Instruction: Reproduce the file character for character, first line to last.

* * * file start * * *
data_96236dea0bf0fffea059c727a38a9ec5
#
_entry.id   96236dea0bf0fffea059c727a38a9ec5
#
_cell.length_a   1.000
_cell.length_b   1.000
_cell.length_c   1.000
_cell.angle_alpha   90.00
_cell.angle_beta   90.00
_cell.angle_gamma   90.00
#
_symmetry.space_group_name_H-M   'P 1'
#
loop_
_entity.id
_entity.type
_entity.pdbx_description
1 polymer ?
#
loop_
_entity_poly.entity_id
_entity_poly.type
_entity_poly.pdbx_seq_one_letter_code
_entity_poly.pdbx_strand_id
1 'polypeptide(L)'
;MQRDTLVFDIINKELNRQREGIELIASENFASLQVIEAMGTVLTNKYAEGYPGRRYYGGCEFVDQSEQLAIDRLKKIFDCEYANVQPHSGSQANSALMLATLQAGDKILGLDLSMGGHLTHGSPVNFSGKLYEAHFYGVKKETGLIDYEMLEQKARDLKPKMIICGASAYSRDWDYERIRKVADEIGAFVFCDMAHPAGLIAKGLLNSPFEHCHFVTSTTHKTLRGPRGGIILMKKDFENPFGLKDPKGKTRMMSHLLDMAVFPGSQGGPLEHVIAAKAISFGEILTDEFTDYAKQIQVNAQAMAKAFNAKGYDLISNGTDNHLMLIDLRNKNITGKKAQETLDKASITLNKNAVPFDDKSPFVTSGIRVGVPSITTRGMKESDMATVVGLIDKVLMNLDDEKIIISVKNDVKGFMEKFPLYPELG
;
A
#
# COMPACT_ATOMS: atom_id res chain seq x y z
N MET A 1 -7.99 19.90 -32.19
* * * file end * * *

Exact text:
data_96236dea0bf0fffea059c727a38a9ec5
#
_entry.id   96236dea0bf0fffea059c727a38a9ec5
#
_cell.length_a   1.000
_cell.length_b   1.000
_cell.length_c   1.000
_cell.angle_alpha   90.00
_cell.angle_beta   90.00
_cell.angle_gamma   90.00
#
_symmetry.space_group_name_H-M   'P 1'
#
loop_
_entity.id
_entity.type
_entity.pdbx_description
1 polymer ?
#
loop_
_entity_poly.entity_id
_entity_poly.type
_entity_poly.pdbx_seq_one_letter_code
_entity_poly.pdbx_strand_id
1 'polypeptide(L)'
;MQRDTLVFDIINKELNRQREGIELIASENFASLQVIEAMGTVLTNKYAEGYPGRRYYGGCEFVDQSEQLAIDRLKKIFDCEYANVQPHSGSQANSALMLATLQAGDKILGLDLSMGGHLTHGSPVNFSGKLYEAHFYGVKKETGLIDYEMLEQKARDLKPKMIICGASAYSRDWDYERIRKVADEIGAFVFCDMAHPAGLIAKGLLNSPFEHCHFVTSTTHKTLRGPRGGIILMKKDFENPFGLKDPKGKTRMMSHLLDMAVFPGSQGGPLEHVIAAKAISFGEILTDEFTDYAKQIQVNAQAMAKAFNAKGYDLISNGTDNHLMLIDLRNKNITGKKAQETLDKASITLNKNAVPFDDKSPFVTSGIRVGVPSITTRGMKESDMATVVGLIDKVLMNLDDEKIIISVKNDVKGFMEKFPLYPELG
;
A
#
# COMPACT_ATOMS: atom_id res chain seq x y z
N MET A 1 -7.99 19.90 -32.19